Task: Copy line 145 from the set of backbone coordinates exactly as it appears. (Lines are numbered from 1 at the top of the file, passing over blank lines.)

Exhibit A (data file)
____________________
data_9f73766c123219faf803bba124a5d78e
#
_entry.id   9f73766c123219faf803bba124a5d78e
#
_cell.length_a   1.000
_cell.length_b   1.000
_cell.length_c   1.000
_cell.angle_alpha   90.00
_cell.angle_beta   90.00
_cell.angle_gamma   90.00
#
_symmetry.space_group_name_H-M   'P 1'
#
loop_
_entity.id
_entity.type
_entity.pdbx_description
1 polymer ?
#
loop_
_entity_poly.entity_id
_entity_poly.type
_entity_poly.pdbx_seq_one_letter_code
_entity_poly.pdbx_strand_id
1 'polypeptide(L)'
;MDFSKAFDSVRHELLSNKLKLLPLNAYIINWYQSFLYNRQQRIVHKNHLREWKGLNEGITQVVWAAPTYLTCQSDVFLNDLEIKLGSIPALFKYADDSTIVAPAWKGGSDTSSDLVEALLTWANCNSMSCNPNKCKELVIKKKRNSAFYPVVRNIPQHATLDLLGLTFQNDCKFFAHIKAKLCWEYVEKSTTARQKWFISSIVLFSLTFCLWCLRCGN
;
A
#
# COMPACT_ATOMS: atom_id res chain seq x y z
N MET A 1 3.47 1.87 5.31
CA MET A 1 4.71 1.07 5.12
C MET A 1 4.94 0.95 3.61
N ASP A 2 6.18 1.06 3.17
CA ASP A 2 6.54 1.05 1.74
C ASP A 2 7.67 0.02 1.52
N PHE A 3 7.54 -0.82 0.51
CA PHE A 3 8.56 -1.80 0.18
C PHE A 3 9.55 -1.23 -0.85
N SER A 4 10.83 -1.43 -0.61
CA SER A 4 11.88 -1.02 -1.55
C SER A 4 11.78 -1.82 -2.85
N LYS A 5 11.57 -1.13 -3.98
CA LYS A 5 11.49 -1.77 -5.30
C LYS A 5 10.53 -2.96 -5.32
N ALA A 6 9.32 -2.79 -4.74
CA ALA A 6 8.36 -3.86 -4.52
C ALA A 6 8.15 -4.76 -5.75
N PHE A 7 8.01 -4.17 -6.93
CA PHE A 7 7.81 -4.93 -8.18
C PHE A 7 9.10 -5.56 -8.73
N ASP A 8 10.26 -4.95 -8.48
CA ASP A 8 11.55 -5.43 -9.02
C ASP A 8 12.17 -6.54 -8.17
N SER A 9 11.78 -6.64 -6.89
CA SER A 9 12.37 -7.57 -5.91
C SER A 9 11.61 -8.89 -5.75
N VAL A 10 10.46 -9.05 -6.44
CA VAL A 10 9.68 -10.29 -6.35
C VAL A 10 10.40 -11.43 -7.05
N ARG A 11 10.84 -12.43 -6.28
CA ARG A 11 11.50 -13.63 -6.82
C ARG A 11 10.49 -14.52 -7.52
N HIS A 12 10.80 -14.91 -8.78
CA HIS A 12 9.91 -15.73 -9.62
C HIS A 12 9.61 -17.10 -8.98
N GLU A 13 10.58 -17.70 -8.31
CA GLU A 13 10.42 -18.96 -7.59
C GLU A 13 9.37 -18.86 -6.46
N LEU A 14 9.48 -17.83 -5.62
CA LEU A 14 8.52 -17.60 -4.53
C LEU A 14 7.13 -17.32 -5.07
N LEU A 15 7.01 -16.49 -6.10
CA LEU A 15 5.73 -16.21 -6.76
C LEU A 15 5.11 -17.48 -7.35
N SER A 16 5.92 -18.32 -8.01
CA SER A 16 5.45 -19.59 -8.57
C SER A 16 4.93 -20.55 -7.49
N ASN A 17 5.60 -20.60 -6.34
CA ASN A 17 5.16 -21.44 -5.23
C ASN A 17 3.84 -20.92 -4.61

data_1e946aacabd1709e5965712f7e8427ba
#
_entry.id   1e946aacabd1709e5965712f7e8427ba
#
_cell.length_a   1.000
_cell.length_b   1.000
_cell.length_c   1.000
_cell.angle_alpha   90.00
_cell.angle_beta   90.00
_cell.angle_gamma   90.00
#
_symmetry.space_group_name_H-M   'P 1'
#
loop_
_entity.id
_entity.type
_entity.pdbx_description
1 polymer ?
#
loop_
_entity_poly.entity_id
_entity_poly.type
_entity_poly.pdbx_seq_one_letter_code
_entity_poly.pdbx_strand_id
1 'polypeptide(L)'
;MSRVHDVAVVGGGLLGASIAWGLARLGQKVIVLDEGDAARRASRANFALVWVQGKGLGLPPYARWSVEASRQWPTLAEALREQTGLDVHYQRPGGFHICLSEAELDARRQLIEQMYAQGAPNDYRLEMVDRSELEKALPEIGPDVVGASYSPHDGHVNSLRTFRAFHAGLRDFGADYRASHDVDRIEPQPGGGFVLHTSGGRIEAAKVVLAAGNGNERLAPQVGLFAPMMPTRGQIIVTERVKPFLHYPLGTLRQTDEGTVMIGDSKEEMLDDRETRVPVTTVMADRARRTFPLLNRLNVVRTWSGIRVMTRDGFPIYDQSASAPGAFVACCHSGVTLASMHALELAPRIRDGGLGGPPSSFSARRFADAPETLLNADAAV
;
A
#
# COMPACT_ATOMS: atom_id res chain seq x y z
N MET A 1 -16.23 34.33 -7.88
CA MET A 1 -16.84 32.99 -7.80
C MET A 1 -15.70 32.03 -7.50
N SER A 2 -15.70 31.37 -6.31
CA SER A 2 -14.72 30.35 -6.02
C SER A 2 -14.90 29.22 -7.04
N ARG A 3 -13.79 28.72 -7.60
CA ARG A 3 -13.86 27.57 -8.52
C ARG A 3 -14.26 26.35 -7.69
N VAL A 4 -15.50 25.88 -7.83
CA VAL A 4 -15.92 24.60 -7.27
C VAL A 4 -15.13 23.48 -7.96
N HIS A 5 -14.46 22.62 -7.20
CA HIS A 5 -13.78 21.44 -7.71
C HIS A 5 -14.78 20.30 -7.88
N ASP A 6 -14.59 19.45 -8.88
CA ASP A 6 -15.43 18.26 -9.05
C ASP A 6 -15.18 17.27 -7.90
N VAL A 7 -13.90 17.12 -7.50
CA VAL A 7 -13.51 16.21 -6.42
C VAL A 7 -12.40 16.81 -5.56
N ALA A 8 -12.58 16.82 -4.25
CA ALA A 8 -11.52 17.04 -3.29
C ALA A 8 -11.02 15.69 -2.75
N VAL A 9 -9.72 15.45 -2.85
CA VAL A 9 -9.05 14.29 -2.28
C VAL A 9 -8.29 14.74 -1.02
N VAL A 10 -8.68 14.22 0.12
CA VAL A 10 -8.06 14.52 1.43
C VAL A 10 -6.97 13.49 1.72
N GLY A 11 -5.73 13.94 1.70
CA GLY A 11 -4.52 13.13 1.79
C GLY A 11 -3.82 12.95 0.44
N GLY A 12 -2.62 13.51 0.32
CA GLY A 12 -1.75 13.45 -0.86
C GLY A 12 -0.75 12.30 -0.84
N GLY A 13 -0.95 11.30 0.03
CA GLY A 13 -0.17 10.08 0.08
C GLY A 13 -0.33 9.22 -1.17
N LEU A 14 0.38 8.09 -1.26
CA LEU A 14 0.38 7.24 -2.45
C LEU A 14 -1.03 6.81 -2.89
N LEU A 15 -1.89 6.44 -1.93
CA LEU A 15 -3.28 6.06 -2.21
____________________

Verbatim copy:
N GLY A 12 -2.62 13.51 0.32